Suicide in the Guard and Reserve: Variables in Mental Health Access and Support
AIR COMMAND AND STAFF COLLEGE, DISTANCE LEARNING, AIR UNIVERSITY MAXWELL AFB United States
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Suicide rates for the U.S. military reached a crisis level in 2006 and continued to rise. There were many theories as to why the suicide rates had reached such high levels and the Department of Defense DoD among several other entities began to study this problem. In 2012 the DoD began to report the components separately and provided the first data related to suicide rates for Active Duty vs. Guard and Reserve. The rates overall were shocking for this time period however, the rates for the Guard and Reserve were disproportionately high. Suicide rates did begin to fall by 2014 after much direction from the Department of Defense to military installations around the world regarding suicide prevention and mental health support. However, rates are again on the rise according to Quarter 3 of 2015 DoD Suicide Event Report data. This data is the most recently published statistics from the Department of Defense. Considering these statistics, there must be factors and or variables that are unique to the Guard and Reserve forces and therefore, require unique interventions. This research evaluation explores the factors and variables unique to Guard and Reserve members and whether there are gaps in mental health support that may attribute to the past disproportionate suicide rates and the rates that appear to be climbing again based on 2015 preliminary data. This study also recommends demographics relevant to Guard and Reserve members not currently reported and suggests areas for future research, as well as interventions that may impact the support programs for Guard and Reserve members.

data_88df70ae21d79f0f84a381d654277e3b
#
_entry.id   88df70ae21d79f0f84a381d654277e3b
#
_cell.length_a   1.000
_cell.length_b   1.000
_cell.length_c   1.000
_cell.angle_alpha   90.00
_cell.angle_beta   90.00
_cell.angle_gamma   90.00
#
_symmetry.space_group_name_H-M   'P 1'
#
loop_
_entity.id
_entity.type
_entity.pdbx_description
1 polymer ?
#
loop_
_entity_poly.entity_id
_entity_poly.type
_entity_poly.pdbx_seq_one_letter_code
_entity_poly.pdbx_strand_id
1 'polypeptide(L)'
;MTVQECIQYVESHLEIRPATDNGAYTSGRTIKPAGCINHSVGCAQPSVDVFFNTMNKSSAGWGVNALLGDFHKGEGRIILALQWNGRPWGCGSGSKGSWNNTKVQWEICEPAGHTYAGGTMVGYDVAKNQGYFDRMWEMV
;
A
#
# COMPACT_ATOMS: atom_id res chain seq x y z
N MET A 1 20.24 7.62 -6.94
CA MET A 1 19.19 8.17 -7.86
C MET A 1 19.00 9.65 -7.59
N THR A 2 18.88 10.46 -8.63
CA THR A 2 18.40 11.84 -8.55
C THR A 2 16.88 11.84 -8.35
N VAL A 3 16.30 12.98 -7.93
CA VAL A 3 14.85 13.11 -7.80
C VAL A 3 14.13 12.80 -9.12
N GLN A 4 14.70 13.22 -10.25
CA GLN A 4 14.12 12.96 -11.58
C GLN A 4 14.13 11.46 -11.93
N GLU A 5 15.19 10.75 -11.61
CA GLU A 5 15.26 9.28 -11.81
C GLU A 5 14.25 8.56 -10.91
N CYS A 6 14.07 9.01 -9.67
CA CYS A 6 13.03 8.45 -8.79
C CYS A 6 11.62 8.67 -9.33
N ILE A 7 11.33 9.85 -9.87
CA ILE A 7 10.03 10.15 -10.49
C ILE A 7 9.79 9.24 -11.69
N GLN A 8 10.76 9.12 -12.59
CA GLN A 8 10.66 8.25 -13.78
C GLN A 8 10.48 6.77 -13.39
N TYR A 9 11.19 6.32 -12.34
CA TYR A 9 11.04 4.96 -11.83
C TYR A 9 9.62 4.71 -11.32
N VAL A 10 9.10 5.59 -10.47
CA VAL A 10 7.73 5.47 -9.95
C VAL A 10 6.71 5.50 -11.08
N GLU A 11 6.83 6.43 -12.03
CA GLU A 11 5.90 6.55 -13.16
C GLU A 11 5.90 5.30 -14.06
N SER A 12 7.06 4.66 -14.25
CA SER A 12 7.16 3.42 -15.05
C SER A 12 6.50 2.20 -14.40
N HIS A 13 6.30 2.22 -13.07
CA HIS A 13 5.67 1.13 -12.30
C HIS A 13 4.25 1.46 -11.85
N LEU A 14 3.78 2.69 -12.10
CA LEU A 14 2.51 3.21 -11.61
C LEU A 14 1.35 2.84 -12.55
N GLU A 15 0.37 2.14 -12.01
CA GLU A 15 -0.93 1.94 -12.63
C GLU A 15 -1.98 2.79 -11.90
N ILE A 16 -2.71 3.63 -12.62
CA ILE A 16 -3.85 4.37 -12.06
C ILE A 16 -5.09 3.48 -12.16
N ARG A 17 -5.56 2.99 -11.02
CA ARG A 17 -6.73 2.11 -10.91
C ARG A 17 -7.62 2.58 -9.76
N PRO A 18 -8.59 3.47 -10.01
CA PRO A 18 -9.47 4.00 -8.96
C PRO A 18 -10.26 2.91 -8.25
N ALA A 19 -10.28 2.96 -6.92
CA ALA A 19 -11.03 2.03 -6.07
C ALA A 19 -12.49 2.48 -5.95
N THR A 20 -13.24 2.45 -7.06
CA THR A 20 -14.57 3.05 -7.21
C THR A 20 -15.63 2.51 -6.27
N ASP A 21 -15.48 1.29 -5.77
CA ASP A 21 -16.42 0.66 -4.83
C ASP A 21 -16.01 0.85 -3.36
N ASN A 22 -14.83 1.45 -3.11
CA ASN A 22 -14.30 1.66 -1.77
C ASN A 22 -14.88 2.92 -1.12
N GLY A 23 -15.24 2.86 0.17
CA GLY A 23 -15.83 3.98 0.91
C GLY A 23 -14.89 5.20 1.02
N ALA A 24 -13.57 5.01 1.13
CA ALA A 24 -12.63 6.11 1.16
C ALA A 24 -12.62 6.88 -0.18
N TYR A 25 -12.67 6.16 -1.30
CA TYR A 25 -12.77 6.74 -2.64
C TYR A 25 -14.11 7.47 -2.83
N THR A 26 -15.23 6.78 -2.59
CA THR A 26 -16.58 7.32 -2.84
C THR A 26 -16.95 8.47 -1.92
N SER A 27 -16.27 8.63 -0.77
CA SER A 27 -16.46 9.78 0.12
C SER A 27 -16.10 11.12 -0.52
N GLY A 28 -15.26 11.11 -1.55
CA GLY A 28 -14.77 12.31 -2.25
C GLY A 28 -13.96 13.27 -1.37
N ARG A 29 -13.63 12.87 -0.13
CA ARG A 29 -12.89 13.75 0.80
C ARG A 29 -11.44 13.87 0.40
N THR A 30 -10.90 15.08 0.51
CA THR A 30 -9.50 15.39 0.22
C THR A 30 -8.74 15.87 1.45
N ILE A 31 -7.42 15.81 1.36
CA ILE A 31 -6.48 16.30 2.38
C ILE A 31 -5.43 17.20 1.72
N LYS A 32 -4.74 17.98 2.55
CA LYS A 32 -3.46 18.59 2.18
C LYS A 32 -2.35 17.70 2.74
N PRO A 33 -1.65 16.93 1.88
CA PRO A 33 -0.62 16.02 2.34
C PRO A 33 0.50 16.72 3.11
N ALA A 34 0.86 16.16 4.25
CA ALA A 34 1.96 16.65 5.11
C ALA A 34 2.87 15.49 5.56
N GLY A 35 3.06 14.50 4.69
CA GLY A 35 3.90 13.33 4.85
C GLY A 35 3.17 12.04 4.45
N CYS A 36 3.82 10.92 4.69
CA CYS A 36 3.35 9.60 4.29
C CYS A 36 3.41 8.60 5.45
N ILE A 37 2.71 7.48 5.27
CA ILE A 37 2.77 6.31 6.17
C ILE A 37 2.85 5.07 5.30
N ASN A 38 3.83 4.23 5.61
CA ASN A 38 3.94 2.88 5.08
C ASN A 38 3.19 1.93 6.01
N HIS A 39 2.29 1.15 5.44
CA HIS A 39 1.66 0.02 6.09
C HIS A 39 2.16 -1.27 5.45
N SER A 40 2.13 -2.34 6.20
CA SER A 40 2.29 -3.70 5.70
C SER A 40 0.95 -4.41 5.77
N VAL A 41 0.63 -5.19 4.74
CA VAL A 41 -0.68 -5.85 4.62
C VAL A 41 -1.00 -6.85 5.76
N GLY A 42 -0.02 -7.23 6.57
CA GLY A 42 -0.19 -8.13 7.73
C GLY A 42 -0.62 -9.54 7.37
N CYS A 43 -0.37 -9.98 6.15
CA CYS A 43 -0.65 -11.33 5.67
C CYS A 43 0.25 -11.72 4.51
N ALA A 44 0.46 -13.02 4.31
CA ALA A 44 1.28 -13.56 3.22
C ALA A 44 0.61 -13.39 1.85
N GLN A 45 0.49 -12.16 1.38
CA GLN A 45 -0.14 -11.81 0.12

- Military Forces and Organizations
- Personnel Management and Labor Relations